During the preseason, Thomas Weber’s kicking was shaky at times, but those struggles have been long forgotten as the Arizona State redshirt freshman has been dead solid perfect.
Weber booted four field goals during the Sun Devils’ 41-3 win at Stanford on Saturday, making him 10-for-10 on the season. The 10 consecutive makes are believed to be the fourth-longest streak in the nation.
“Shhhh. Don’t jinx him,” ASU coach Dennis Erickson said on Sunday.
If that is the case, Erickson should be loathe to talk about almost all of his special teams, which have been instrumental in ASU’s 5-0 record and place in the national rankings (18th Associated Press, 19th USA Today/coaches, 19th Harris Interactive, eighth Sagarin computer ratings).
Among the highlights:
• Of Weber’s 10 field goals — Michael Braunstein of Ohio leads the nation with 16 straight good kicks — seven have been from at least 30 yards. His longest kick is 48 yards.
“You can’t ask for much more than what he’s done,” Erickson said. “He has knocked them through and kicked the ball off well. I couldn’t be happier.”
• Kyle Williams is No. 1 in the Pac-10 in punt return average at 13.7 yards per attempt.
• Punter Jonathan Johnson continues to struggle, with a net average of just 33.8 yards, but the coverage is bailing him out. On Saturday, linebacker Morris Wooten hustled downfield on a linedrive punt by Johnson and forced a fumble, and the Sun Devils recovered.
“Our special teams are playing well,” Erickson said. “I think our kickoff coverage has been good the last couple of weeks. We are not punting it like we need to, but we’re covering and protecting well. We haven’t made any mistakes that are costly.”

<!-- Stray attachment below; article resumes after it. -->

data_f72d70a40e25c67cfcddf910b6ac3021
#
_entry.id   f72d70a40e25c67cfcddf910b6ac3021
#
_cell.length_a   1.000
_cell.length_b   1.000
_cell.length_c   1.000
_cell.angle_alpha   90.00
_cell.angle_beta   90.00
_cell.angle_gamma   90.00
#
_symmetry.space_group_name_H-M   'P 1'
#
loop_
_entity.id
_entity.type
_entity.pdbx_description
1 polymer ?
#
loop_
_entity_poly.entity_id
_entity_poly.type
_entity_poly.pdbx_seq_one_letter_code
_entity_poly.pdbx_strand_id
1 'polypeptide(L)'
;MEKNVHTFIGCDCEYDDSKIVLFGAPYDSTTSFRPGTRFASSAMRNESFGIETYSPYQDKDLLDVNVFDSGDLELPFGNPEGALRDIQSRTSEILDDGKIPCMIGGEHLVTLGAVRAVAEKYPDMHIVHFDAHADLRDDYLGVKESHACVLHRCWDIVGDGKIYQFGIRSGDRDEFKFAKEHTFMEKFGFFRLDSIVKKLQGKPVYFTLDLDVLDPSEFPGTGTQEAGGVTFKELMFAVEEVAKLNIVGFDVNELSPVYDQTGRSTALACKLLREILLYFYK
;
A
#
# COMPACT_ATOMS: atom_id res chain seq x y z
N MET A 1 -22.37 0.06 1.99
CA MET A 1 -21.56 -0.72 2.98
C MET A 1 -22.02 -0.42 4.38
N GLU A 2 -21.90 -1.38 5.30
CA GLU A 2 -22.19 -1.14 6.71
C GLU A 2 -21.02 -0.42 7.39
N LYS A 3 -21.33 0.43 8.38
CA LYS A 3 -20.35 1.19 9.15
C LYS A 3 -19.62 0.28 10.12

Despite some damaging blocked punts in 2004 and ’05, ASU has been proud of the play of its special teams during recent seasons. This year, the unit has a new mentor, with cornerbacks coach Al Simmons adding the special-teams duties held by Tom Osborne from 2001-06.
Simmons is one of two holdovers from Dirk Koetter’s staff, with defensive line coach Grady Stretz the other. Like any specialteams coach, he delicately tries to put the best players on the field while preserving the offensive and defensive starters.
“You try to get everybody you can involved,” Simmons said. “If you have enough depth, you can do it. Finding that balance does become a problem. Ideally, you’d like (starters) to play no more than two special teams, but sometimes, guys have to play three.
“Then, you have those players who don’t start but are good enough to play on four special teams. Those guys really help your depth, but we’ll always be trying to find that balance, because I want the best guys out there.”
Starting cornerback Justin Tryon is on four of the six units, strong-side linebacker Travis Goethel on three. They are complemented by such role players who have reputations as specialteams standouts — Brett Nenaber (four units), Tyrice Thompson (three), Chad Lindsey (three) and Littrele Jones (two).